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ACT II - Scene II

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Capulet's orchard.

Enter Romeo.

ROMEO

He jests at scars that never felt a wound.

Enter Juliet above at a window.

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ACT I - Scene II

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A Street.

Enter Capulet, County Paris, and [Servant] -the Clown.

CAPULET

But Montague is bound as well as I,
In penalty alike;
and 'tis not hard, I think,
For men so old as we to keep the peace.

PARIS

Of honourable reckoning are you both,
And pity 'tis you liv'd at odds so long.
But now, my lord, what say you to my suit?

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ACT I - Scene I

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Verona. A public place.

Enter Sampson and Gregory (with swords and bucklers) of the house
of Capulet.

SAMPSON

Gregory, on my word, we'll not carry coals.

GREGORY

No, for then we should be colliers.

SAMPSON

I mean, an we be in choler, we'll draw.

GREGORY

Ay, while you live, draw your neck out of collar.

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ACT I - Prologue

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Enter Chorus.

CHORUS

Two households, both alike in dignity,
In fair Verona, where we lay our scene,
From ancient grudge break to new mutiny,
Where civil blood makes civil hands unclean.
From forth the fatal loins of these two foes
A pair of star-cross'd lovers take their life;

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A. Dramatis Personae

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Chorus.

Escalus, Prince of Verona.
Paris, a young Count, kinsman to the Prince.
Montague, heads of two houses at variance with each other.
Capulet, heads of two houses at variance with each other.
An old Man, of the Capulet family.
Romeo, son to Montague.
Tybalt, nephew to Lady Capulet.
Mercutio, kinsman to the Prince and friend to Romeo.
Benvolio, nephew to Montague, and friend to Romeo
Tybalt, nephew to Lady Capulet.
Friar Laurence, Franciscan.
Friar John, Franciscan.

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Romeo and Juliet / Shakespeare

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Romeo and Juliet is a tragedy written early in the career of playwright William Shakespeare about two young "star-cross'd lovers" whose deaths ultimately unite their feuding families. It was among Shakespeare's most popular plays during his lifetime and, along with Hamlet and Macbeth, is one of his most frequently performed plays. Today, the title characters are regarded as archetypal young lovers.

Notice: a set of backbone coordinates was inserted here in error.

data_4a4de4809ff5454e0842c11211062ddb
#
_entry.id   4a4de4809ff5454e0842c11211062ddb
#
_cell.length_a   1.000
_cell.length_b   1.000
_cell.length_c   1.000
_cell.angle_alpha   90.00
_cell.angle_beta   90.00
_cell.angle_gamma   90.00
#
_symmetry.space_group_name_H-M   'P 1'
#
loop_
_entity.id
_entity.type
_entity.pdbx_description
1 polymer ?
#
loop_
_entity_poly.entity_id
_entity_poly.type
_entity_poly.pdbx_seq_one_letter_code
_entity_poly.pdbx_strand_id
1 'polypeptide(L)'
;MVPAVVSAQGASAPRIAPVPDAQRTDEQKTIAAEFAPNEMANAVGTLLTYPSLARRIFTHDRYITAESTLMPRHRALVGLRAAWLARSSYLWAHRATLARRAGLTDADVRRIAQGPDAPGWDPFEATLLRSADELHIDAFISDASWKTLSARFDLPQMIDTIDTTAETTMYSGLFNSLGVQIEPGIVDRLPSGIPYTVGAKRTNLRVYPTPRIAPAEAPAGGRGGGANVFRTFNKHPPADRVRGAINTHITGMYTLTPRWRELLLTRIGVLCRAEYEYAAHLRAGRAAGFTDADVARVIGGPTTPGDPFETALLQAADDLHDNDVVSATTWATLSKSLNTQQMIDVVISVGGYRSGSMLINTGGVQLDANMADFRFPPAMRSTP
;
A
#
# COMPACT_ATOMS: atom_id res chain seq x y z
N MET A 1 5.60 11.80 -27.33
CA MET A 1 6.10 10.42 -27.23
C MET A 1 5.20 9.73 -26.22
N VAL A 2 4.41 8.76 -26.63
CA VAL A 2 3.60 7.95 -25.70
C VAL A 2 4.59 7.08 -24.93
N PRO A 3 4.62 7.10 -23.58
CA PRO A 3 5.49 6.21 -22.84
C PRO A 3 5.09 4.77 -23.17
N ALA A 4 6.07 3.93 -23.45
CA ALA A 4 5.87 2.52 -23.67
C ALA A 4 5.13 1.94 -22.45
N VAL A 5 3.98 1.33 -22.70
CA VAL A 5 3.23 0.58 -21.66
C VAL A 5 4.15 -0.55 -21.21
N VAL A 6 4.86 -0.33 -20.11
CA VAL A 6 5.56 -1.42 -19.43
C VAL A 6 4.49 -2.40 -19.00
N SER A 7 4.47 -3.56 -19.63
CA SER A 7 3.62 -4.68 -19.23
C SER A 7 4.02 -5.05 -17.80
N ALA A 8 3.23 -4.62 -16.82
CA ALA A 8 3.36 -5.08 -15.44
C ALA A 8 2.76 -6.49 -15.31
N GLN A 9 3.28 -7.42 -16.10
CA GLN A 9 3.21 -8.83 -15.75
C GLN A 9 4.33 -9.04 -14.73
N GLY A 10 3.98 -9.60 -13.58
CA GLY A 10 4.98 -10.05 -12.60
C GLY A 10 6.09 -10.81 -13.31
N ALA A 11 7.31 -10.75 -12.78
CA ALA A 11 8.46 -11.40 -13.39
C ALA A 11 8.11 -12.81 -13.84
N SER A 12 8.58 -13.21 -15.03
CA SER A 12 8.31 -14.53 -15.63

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ACT V - Scene I

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Belmont. The garden before PORTIA'S house Enter LORENZO and JESSICA. LORENZO

The moon shines bright. In such a night as this, When the sweet wind did gently kiss the trees, And they did make no noise--in such a night, Troilus methinks mounted the Troyan walls, And sigh'd his soul toward the Grecian tents, Where Cressid lay that night.

JESSICA

In such a night Did Thisby fearfully o'ertrip the dew, And saw the lion's shadow ere himself, And ran dismayed away.

LORENZO

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ACT IV - Scene II

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Venice. A street Enter PORTIA and NERISSA PORTIA

Inquire the Jew's house out, give him this deed, And let him sign it; we'll away tonight, And be a day before our husbands home. This deed will be well welcome to Lorenzo. Enter GRATIANO

GRATIANO

Fair sir, you are well o'erta'en. My Lord Bassanio, upon more advice, Hath sent you here this ring, and doth entreat Your company at dinner.

PORTIA

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ACT IV - Scene I

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Venice. The court of justice Enter the DUKE, the MAGNIFICOES, ANTONIO, BASSANIO, GRATIANO, SALERIO, and OTHERS DUKE OF VENICE

What, is Antonio here?

ANTONIO

Ready, so please your Grace.

DUKE OF VENICE

I am sorry for thee; thou art come to answer A stony adversary, an inhuman wretch, Uncapable of pity, void and empty From any dram of mercy.

ANTONIO

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ACT III - Scene V

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Belmont. The garden Enter LAUNCELOT and JESSICA LAUNCELOT

Yes, truly; for, look you, the sins of the father are to be laid upon the children; therefore, I promise you, I fear you. I was always plain with you, and so now I speak my agitation of the matter; therefore be o' good cheer, for truly I think you are damn'd. There is but one hope in it that can do you any good, and that is but a kind of bastard hope, neither.

JESSICA

And what hope is that, I pray thee?

LAUNCELOT

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